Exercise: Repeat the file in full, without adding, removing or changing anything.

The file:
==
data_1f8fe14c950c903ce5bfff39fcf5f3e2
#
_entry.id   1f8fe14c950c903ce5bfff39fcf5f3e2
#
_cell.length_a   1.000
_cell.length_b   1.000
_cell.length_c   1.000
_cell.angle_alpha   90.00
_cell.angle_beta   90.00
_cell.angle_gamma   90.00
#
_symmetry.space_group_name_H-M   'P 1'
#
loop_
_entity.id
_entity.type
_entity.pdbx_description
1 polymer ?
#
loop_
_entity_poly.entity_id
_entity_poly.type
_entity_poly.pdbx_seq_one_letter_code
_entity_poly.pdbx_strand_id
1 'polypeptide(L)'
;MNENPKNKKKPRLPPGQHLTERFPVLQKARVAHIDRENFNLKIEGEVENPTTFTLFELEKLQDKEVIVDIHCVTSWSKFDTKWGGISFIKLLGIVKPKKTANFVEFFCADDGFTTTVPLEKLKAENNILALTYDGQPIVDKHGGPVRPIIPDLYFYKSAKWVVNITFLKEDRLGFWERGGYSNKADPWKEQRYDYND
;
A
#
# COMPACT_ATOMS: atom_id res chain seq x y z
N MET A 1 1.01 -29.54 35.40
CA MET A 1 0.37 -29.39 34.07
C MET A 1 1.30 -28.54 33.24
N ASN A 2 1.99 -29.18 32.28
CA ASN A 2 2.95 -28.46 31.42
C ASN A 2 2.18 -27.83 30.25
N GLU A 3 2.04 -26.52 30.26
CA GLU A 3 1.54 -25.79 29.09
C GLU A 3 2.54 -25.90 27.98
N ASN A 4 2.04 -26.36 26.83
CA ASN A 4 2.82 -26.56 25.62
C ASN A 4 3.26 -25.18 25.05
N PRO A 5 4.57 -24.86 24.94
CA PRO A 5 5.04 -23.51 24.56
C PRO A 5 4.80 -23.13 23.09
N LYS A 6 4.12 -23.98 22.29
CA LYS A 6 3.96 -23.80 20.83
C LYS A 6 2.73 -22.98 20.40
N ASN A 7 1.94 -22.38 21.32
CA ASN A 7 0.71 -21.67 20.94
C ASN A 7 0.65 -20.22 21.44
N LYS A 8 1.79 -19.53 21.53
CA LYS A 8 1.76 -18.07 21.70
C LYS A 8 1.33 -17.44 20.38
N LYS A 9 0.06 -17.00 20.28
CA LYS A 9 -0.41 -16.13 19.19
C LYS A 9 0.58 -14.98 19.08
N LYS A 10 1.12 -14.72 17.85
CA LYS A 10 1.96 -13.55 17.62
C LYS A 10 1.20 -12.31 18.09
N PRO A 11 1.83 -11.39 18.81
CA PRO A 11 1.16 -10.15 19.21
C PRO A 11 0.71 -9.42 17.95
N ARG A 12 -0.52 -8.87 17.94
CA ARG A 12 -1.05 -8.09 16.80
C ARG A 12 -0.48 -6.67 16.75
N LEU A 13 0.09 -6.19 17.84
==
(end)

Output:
data_1f8fe14c950c903ce5bfff39fcf5f3e2
#
_entry.id   1f8fe14c950c903ce5bfff39fcf5f3e2
#
_cell.length_a   1.000
_cell.length_b   1.000
_cell.length_c   1.000
_cell.angle_alpha   90.00
_cell.angle_beta   90.00
_cell.angle_gamma   90.00
#
_symmetry.space_group_name_H-M   'P 1'
#
loop_
_entity.id
_entity.type
_entity.pdbx_description
1 polymer ?
#
loop_
_entity_poly.entity_id
_entity_poly.type
_entity_poly.pdbx_seq_one_letter_code
_entity_poly.pdbx_strand_id
1 'polypeptide(L)'
;MNENPKNKKKPRLPPGQHLTERFPVLQKARVAHIDRENFNLKIEGEVENPTTFTLFELEKLQDKEVIVDIHCVTSWSKFDTKWGGISFIKLLGIVKPKKTANFVEFFCADDGFTTTVPLEKLKAENNILALTYDGQPIVDKHGGPVRPIIPDLYFYKSAKWVVNITFLKEDRLGFWERGGYSNKADPWKEQRYDYND
;
A
#
# COMPACT_ATOMS: atom_id res chain seq x y z
N MET A 1 1.01 -29.54 35.40
CA MET A 1 0.37 -29.39 34.07
C MET A 1 1.30 -28.54 33.24
N ASN A 2 1.99 -29.18 32.28
CA ASN A 2 2.95 -28.46 31.42
C ASN A 2 2.18 -27.83 30.25
N GLU A 3 2.04 -26.52 30.26
CA GLU A 3 1.54 -25.79 29.09
C GLU A 3 2.54 -25.90 27.98
N ASN A 4 2.04 -26.36 26.83
CA ASN A 4 2.82 -26.56 25.62
C ASN A 4 3.26 -25.18 25.05
N PRO A 5 4.57 -24.86 24.94
CA PRO A 5 5.04 -23.51 24.56
C PRO A 5 4.80 -23.13 23.09
N LYS A 6 4.12 -23.98 22.29
CA LYS A 6 3.96 -23.80 20.83
C LYS A 6 2.73 -22.98 20.40
N ASN A 7 1.94 -22.38 21.32
CA ASN A 7 0.71 -21.67 20.94
C ASN A 7 0.65 -20.22 21.44
N LYS A 8 1.79 -19.53 21.53
CA LYS A 8 1.76 -18.07 21.70
C LYS A 8 1.33 -17.44 20.38
N LYS A 9 0.06 -17.00 20.28
CA LYS A 9 -0.41 -16.13 19.19
C LYS A 9 0.58 -14.98 19.08
N LYS A 10 1.12 -14.72 17.85
CA LYS A 10 1.96 -13.55 17.62
C LYS A 10 1.20 -12.31 18.09
N PRO A 11 1.83 -11.39 18.81
CA PRO A 11 1.16 -10.15 19.21
C PRO A 11 0.71 -9.42 17.95
N ARG A 12 -0.52 -8.87 17.94
CA ARG A 12 -1.05 -8.09 16.80
C ARG A 12 -0.48 -6.67 16.75
N LEU A 13 0.09 -6.19 17.84